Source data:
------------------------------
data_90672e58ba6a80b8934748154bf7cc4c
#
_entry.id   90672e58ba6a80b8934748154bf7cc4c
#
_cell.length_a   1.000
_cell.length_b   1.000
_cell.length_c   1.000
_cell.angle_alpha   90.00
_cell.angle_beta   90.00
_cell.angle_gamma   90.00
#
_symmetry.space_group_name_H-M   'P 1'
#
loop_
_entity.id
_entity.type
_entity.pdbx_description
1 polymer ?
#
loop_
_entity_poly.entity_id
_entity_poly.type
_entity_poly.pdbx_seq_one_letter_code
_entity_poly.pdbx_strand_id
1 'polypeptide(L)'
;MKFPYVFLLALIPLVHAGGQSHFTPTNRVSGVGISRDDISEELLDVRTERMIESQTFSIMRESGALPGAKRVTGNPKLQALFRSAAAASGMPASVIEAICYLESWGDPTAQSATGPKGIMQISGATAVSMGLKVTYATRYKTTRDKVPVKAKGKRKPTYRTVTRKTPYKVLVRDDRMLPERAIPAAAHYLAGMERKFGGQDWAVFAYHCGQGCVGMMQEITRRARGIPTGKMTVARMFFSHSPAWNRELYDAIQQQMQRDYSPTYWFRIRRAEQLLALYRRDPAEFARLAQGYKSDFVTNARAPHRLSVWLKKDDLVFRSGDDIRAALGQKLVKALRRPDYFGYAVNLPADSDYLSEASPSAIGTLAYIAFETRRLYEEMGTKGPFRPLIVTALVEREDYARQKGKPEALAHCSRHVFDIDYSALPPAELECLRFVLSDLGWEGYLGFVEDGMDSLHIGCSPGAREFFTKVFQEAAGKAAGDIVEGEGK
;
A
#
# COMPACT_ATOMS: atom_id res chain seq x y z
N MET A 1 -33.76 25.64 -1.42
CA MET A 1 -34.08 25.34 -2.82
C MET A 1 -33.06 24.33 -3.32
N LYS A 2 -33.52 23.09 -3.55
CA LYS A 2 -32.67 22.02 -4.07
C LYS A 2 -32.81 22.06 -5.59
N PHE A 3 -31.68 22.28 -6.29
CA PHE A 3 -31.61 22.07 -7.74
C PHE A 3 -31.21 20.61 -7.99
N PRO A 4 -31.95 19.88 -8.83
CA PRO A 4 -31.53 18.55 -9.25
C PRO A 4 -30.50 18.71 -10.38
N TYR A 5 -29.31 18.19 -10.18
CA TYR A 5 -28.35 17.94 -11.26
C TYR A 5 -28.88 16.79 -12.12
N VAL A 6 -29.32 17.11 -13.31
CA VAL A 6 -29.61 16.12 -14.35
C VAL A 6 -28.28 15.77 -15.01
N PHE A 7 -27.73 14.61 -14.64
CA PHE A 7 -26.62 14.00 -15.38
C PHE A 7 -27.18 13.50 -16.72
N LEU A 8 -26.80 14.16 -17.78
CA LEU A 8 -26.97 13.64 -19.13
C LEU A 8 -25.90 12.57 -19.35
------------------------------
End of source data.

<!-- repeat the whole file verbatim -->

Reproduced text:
data_90672e58ba6a80b8934748154bf7cc4c
#
_entry.id   90672e58ba6a80b8934748154bf7cc4c
#
_cell.length_a   1.000
_cell.length_b   1.000
_cell.length_c   1.000
_cell.angle_alpha   90.00
_cell.angle_beta   90.00
_cell.angle_gamma   90.00
#
_symmetry.space_group_name_H-M   'P 1'
#
loop_
_entity.id
_entity.type
_entity.pdbx_description
1 polymer ?
#
loop_
_entity_poly.entity_id
_entity_poly.type
_entity_poly.pdbx_seq_one_letter_code
_entity_poly.pdbx_strand_id
1 'polypeptide(L)'
;MKFPYVFLLALIPLVHAGGQSHFTPTNRVSGVGISRDDISEELLDVRTERMIESQTFSIMRESGALPGAKRVTGNPKLQALFRSAAAASGMPASVIEAICYLESWGDPTAQSATGPKGIMQISGATAVSMGLKVTYATRYKTTRDKVPVKAKGKRKPTYRTVTRKTPYKVLVRDDRMLPERAIPAAAHYLAGMERKFGGQDWAVFAYHCGQGCVGMMQEITRRARGIPTGKMTVARMFFSHSPAWNRELYDAIQQQMQRDYSPTYWFRIRRAEQLLALYRRDPAEFARLAQGYKSDFVTNARAPHRLSVWLKKDDLVFRSGDDIRAALGQKLVKALRRPDYFGYAVNLPADSDYLSEASPSAIGTLAYIAFETRRLYEEMGTKGPFRPLIVTALVEREDYARQKGKPEALAHCSRHVFDIDYSALPPAELECLRFVLSDLGWEGYLGFVEDGMDSLHIGCSPGAREFFTKVFQEAAGKAAGDIVEGEGK
;
A
#
# COMPACT_ATOMS: atom_id res chain seq x y z
N MET A 1 -33.76 25.64 -1.42
CA MET A 1 -34.08 25.34 -2.82
C MET A 1 -33.06 24.33 -3.32
N LYS A 2 -33.52 23.09 -3.55
CA LYS A 2 -32.67 22.02 -4.07
C LYS A 2 -32.81 22.06 -5.59
N PHE A 3 -31.68 22.28 -6.29
CA PHE A 3 -31.61 22.07 -7.74
C PHE A 3 -31.21 20.61 -7.99
N PRO A 4 -31.95 19.88 -8.83
CA PRO A 4 -31.53 18.55 -9.25
C PRO A 4 -30.50 18.71 -10.38
N TYR A 5 -29.31 18.19 -10.18
CA TYR A 5 -28.35 17.94 -11.26
C TYR A 5 -28.88 16.79 -12.12
N VAL A 6 -29.32 17.11 -13.31
CA VAL A 6 -29.61 16.12 -14.35
C VAL A 6 -28.28 15.77 -15.01
N PHE A 7 -27.73 14.61 -14.64
CA PHE A 7 -26.62 14.00 -15.38
C PHE A 7 -27.18 13.50 -16.72
N LEU A 8 -26.80 14.16 -17.78
CA LEU A 8 -26.97 13.64 -19.13
C LEU A 8 -25.90 12.57 -19.35